Pinkeye Health Summary
Pinkeye (conjunctivitis) is a contagious infection caused by bacteria or viruses. Symptoms and signs include eyelids that are stuck together, tearing, clear drainage from the eye, itching, burning, or a gritty feeling in the eye, and light sensitivity. Treatment may involve the use of prescription eye drops or ointment to reduce swelling, redness, and discomfort and to help prevent the spread of the infection.
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Pinkeye Overview

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Pinkeye is an inflammation of the conjunctiva (the outermost transparent covering of the white of the eye and the inside of the eyelids) in the eye. This inflammation may lead to redness, tearing, discharge, itching, and pain. Pinkeye is also called conjunctivitis.

Pinkeye Causes

Pinkeye is a non-medical term that encompasses a wide variety of medical causes of red eyes.

Most ophthalmologists (physicians who specialize in medical and surgical treatment of eye diseases) consider the term pinkeye to refer to viral conjunctivitis, an infection caused by several groups of common respiratory viruses.

Other causes of conjunctivitis include bacterial infection, allergic reactions, chemical or physical exposures, and ocular drying or irritation.

Pinkeye Symptoms and Signs

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With pinkeye, the eye looks red and may feel itchy. Sometimes there is a sensation as if something is in the eye. Viral conjunctivitis usually affects both eyes, although the severity or onset of signs and symptoms may be different between the two eyes. Other symptoms include

  • eyelids stuck together when you wake up in the morning (the classic symptom);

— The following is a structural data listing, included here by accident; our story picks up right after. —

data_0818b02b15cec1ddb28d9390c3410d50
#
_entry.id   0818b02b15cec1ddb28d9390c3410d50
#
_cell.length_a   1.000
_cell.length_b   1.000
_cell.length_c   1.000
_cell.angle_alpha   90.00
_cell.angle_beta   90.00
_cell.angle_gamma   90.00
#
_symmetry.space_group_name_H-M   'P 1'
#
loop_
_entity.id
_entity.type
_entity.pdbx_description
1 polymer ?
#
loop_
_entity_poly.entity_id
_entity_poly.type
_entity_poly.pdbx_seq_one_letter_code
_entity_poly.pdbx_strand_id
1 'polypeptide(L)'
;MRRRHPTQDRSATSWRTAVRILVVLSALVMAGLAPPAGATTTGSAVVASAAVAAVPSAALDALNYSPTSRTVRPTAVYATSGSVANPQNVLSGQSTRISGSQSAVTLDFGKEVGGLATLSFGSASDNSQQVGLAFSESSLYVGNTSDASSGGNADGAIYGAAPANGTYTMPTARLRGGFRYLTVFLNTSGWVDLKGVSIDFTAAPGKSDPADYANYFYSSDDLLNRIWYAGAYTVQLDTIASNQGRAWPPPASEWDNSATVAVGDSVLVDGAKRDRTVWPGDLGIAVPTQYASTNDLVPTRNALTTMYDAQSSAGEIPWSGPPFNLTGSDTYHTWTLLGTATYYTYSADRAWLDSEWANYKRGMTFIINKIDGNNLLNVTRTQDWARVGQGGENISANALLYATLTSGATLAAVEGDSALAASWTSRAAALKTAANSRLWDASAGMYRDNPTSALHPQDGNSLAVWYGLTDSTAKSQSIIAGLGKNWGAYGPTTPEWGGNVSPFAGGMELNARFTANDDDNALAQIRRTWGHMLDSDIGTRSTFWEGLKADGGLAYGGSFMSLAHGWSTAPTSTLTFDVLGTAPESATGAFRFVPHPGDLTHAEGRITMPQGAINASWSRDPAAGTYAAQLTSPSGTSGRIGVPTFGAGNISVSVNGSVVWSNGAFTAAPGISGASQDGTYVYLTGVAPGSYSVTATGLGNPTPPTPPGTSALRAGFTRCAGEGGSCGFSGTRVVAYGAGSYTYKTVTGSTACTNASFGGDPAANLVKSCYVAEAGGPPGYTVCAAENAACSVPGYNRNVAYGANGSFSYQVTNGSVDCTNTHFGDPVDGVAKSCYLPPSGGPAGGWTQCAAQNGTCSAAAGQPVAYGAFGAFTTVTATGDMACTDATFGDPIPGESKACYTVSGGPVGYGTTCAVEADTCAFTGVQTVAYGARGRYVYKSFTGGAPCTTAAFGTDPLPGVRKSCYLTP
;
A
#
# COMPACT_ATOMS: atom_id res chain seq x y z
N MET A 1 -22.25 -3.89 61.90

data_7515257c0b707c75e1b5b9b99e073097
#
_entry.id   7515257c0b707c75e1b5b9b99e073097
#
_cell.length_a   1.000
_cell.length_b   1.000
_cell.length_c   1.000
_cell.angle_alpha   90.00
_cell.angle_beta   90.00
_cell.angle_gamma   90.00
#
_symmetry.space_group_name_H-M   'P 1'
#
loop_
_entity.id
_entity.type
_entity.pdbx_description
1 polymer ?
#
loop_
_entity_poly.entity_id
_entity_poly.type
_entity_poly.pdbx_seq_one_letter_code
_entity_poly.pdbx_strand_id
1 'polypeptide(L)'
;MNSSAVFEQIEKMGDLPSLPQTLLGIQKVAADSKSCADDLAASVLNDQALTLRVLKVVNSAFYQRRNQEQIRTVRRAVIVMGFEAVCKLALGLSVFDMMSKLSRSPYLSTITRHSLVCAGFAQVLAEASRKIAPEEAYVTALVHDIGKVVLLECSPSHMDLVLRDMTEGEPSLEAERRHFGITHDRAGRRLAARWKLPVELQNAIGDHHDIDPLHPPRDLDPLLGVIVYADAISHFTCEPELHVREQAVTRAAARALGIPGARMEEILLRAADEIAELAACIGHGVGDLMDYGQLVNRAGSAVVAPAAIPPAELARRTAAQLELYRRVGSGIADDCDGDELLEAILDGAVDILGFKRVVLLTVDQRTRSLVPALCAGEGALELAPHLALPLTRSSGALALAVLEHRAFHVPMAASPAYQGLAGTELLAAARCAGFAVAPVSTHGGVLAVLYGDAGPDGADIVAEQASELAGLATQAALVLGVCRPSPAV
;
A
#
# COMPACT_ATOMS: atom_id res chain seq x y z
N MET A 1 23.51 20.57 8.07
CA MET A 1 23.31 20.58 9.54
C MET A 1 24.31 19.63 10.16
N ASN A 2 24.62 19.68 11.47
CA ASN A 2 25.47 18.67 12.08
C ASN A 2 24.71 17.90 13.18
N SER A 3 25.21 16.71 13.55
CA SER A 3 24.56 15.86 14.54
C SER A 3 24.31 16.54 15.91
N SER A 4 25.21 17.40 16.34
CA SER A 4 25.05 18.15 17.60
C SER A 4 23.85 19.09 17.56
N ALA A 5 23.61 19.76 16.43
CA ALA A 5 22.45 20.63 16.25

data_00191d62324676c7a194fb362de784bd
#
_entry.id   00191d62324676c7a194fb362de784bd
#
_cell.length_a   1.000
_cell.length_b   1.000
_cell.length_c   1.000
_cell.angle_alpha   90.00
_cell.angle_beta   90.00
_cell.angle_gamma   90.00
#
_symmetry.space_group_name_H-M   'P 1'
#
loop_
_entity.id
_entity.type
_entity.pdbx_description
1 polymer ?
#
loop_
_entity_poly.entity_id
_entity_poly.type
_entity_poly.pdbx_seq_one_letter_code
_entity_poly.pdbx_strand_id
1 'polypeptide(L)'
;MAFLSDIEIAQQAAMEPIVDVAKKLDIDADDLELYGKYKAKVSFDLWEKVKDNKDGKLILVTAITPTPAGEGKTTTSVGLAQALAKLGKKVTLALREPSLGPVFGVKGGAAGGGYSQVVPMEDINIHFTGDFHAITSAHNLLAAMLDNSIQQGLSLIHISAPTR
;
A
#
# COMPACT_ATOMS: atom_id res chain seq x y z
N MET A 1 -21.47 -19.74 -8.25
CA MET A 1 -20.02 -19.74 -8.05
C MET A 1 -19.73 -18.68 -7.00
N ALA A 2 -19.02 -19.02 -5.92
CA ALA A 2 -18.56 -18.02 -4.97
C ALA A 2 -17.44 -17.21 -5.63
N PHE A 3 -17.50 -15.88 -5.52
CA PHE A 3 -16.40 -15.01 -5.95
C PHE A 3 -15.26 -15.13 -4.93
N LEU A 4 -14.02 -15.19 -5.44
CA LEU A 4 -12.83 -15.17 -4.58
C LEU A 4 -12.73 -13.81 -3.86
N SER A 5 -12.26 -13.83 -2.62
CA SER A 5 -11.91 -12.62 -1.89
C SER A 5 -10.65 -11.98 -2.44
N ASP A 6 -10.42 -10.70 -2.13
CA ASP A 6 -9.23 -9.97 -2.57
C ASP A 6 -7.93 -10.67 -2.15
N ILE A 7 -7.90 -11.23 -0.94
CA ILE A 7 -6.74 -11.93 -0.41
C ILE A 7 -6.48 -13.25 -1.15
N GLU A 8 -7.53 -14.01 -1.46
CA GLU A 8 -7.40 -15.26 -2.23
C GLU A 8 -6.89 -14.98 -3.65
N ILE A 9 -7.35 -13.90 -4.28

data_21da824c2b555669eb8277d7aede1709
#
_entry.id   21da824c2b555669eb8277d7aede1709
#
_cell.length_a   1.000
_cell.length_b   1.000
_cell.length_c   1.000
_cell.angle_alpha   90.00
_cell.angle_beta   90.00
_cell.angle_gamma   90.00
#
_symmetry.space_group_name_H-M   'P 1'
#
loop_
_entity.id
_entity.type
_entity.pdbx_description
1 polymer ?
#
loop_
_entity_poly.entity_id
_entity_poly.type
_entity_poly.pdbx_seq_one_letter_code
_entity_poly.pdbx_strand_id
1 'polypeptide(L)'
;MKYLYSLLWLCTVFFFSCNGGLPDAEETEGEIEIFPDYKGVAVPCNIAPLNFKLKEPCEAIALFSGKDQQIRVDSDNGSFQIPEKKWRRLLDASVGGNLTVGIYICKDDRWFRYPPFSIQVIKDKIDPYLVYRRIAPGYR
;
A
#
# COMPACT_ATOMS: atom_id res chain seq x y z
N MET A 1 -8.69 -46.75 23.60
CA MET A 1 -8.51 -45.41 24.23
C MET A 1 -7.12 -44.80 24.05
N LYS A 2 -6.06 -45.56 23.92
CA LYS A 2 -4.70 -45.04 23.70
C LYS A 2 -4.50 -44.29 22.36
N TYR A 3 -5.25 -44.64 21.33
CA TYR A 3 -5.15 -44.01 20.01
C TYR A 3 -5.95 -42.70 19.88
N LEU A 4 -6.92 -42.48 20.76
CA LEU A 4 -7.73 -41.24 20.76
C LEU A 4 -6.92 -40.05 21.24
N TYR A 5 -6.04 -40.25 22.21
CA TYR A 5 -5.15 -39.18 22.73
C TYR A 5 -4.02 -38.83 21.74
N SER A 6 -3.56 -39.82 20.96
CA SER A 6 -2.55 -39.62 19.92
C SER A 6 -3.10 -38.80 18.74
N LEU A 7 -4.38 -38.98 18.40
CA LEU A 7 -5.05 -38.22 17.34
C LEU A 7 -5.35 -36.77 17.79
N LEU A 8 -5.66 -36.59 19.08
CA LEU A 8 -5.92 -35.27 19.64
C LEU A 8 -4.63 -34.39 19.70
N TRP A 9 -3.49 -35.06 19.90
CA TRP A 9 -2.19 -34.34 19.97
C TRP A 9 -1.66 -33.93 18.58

• tearing and mild swelling of the eyelids;
  • symptoms often occur in the setting of an upper respiratory infection (cold);
  • thin, clear drainage from the eye;
  • itching, burning, or a feeling of sand in the eye;
  • mild sensitivity to bright lights;
  • a tender pea-sized lymph node in front of the ear on one or both sides;
  • and family members may have the same symptoms (an infection passed from one person to another).

When to Seek Medical Care

Do not assume that all red, irritated, or swollen eyes are pinkeye (viral conjunctivitis). Symptoms could also be caused by seasonal allergies, a sty or a chalazion (an inflammation of the gland along the eyelid), or blepharitis (an inflammation or infection of the skin along the eyelid). These conditions are not contagious. Pinkeye, if caused by a virus, is highly contagious.

Call your ophthalmologist if any of the following symptoms develop.

  • If there is yellow or green discharge from your eye
  • If you have high fever, shaking chills, facial pain, or vision loss
  • If you have severe pain in your eye when you look into a bright light
  • If the redness does not improve within two weeks
  • If you have blurred vision, double vision, or see rings of light (halos) around objects
  • If you have burning during urination or discharge from the penis or vagina

Your ophthalmologist may advise you to come into the office to be seen immediately. If you cannot reach your ophthalmologist, go to the hospital's emergency department.

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